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Nanomaterials for Skin Delivery of Cosmeceuticals and Pharmaceuticals

1
Department of Pharmaceutical Technology, Faculty of Pharmacy, University of Coimbra, Pólo das Ciências da Saúde, Azinhaga de Santa Comba, 3000-548 Coimbra, Portugal
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CEB—Centre of Biological Engineering, University of Minho, Campus de Gualtar 4710-057 Braga, Portugal
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Department of Biology and Environment, University of Trás-os-Montes e Alto Douro, UTAD, Quinta de Prados, P-5001-801 Vila Real, Portugal
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Centre for Research and Technology of Agro-Environmental and Biological Sciences, CITAB, UTAD, Quinta de Prados, P-5001-801 Vila Real, Portugal
5
CREA-Research Centre for Food and Nutrition, Via Ardeatina 546, 00178 Rome, Italy
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Department of Pharmacy, Università di Napoli Federico II, Via D. Montesano 49, 80131 Napoli, Italy
7
Department of Endocrinology of Hospital de São João, Alameda Prof. Hernâni Monteiro, 4200–319 Porto, Portugal
*
Authors to whom correspondence should be addressed.
Appl. Sci. 2020, 10(5), 1594; https://doi.org/10.3390/app10051594
Received: 16 January 2020 / Revised: 20 February 2020 / Accepted: 24 February 2020 / Published: 27 February 2020
(This article belongs to the Section Nanotechnology and Applied Nanosciences)
Skin aging is described as dermatologic changes either naturally occurring over the course of years or as the result of the exposure to environmental factors (e.g., chemical products, pollution, infrared and ultraviolet radiations). The production of collagen and elastin, the main structural proteins responsible for skin strength and elasticity, is reduced during aging, while their role in skin rejuvenation can trigger a wrinkle reversing effect. Elasticity loss, wrinkles, dry skin, and thinning are some of the signs that can be associated with skin aging. To overcome skin aging, many strategies using natural and synthetic ingredients are being developed aiming to reduce the signs of aging and/or to treat age-related skin problems (e.g., spots, hyper- or hypopigmentation). Among the different approaches in tissue regeneration, the use of nanomaterials loaded with cosmeceuticals (e.g., phytochemicals, vitamins, hyaluronic acid, and growth factors) has become an interesting alternative. Based on their bioactivities and using different nanoformulations as efficient delivery systems, several cosmeceutical and pharmaceutical products are now available on the market aiming to mitigate the signs of aged skin. This manuscript discusses the state of the art of nanomaterials commonly used for topical administration of active ingredients formulated in nanopharmaceuticals and nanocosmeceuticals for skin anti-aging. View Full-Text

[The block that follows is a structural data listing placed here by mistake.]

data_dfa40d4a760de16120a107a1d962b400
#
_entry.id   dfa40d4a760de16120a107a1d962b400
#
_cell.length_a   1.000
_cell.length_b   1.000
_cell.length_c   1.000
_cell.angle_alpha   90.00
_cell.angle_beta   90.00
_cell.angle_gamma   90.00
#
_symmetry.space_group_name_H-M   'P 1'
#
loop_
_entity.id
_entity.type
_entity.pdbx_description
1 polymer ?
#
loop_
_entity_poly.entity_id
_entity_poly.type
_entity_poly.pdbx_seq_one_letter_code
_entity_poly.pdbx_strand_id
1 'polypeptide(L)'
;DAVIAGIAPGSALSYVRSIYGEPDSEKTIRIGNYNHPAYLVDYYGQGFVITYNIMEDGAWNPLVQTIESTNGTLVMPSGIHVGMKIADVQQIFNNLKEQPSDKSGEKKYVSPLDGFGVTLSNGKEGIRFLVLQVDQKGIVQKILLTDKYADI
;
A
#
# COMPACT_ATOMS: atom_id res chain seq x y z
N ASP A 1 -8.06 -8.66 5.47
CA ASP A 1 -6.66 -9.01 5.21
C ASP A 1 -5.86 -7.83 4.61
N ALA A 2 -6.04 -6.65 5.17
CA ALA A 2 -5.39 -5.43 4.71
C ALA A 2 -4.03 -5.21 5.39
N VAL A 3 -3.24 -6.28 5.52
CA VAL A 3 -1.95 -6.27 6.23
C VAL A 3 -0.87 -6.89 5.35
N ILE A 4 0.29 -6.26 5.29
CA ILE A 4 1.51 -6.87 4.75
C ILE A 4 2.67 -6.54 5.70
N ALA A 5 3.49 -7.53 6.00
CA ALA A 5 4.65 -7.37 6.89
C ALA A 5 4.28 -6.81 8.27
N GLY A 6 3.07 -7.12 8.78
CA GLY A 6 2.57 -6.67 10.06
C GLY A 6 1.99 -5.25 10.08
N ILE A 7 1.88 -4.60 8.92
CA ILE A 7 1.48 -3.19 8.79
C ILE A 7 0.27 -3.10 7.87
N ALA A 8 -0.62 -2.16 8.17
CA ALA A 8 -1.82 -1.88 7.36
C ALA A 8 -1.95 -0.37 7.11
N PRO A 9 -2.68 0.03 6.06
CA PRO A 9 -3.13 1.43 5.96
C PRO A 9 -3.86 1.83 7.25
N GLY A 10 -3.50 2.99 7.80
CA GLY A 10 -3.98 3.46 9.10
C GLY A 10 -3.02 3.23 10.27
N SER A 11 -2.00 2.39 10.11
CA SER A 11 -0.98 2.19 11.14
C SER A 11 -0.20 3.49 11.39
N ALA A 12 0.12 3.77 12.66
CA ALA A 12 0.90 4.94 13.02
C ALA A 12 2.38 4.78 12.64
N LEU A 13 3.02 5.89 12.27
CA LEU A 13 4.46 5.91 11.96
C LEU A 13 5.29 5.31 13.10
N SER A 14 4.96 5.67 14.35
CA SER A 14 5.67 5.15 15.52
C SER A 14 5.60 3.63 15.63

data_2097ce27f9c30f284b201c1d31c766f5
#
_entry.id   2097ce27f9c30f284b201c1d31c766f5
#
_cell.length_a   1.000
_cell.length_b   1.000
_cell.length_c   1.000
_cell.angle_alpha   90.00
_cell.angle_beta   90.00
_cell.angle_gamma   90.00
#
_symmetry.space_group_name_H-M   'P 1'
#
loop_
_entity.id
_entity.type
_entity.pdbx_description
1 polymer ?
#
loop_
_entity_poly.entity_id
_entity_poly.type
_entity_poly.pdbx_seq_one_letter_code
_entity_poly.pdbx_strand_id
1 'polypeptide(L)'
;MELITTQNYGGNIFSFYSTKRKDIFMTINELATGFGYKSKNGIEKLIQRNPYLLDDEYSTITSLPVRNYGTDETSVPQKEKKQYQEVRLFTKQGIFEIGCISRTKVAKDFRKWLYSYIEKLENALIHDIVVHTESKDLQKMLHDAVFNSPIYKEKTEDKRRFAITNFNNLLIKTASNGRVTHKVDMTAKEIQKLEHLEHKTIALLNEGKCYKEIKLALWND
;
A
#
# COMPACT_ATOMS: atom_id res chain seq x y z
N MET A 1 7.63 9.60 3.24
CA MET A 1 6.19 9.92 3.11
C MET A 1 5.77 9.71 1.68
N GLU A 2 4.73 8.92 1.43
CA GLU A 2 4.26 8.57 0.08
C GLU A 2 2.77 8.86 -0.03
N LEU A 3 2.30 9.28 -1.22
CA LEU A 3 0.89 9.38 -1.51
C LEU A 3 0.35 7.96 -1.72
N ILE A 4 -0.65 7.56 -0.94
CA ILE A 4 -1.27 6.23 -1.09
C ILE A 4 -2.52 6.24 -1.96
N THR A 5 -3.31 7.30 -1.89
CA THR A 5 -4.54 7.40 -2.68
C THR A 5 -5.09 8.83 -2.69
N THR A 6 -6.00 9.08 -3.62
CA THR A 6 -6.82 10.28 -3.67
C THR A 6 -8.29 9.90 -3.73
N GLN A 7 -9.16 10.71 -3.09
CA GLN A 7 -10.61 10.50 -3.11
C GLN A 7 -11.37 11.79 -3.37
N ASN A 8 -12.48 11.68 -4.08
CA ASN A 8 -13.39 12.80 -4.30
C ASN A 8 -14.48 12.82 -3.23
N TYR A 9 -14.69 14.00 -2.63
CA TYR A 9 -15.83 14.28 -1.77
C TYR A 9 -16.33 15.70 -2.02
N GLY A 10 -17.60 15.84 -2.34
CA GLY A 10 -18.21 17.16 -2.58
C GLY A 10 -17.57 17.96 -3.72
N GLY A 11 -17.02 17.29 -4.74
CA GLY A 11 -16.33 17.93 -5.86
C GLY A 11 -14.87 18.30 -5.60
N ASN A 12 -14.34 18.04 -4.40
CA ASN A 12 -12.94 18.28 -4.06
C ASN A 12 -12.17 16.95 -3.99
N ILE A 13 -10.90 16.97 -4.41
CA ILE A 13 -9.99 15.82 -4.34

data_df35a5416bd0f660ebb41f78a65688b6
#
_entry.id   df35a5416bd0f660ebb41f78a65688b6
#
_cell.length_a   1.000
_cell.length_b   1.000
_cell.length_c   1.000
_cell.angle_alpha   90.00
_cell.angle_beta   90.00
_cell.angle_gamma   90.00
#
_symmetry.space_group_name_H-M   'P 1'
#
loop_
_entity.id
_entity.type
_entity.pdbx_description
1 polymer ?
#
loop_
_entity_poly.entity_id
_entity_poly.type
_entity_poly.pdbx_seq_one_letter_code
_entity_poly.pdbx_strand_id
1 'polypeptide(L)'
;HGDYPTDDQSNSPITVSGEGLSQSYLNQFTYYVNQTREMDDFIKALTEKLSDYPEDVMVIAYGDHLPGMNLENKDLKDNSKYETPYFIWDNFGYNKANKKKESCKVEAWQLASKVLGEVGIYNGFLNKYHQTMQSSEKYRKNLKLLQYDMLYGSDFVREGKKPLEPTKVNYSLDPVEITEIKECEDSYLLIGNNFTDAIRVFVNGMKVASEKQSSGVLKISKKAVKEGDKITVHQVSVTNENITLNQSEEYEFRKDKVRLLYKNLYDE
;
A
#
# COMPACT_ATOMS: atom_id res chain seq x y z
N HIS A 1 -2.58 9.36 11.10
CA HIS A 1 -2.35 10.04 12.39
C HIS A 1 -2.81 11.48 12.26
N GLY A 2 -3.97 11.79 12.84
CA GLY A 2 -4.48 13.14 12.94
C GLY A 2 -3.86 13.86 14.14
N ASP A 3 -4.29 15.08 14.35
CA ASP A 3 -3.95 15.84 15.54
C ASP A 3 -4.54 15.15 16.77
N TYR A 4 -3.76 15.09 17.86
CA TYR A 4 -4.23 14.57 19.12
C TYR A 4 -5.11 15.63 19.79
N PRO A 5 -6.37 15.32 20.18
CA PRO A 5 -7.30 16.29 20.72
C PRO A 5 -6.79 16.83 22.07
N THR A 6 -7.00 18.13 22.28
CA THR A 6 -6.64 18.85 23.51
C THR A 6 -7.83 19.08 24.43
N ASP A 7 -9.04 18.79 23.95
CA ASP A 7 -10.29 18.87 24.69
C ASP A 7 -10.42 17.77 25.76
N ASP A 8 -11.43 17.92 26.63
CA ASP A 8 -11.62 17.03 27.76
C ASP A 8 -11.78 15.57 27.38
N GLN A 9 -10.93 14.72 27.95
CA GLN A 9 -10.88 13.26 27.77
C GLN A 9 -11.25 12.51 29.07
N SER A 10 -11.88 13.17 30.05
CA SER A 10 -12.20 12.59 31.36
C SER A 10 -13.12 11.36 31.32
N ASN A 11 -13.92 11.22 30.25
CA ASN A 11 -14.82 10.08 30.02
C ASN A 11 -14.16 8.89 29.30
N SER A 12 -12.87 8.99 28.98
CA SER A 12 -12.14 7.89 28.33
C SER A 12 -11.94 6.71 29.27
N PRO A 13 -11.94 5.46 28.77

Keywords: skin aging; nanomaterials; nanocosmeceuticals; nanopharmaceuticals skin aging; nanomaterials; nanocosmeceuticals; nanopharmaceuticals
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Souto, E.B.; Fernandes, A.R.; Martins-Gomes, C.; Coutinho, T.E.; Durazzo, A.; Lucarini, M.; Souto, S.B.; Silva, A.M.; Santini, A. Nanomaterials for Skin Delivery of Cosmeceuticals and Pharmaceuticals. Appl. Sci. 2020, 10, 1594.

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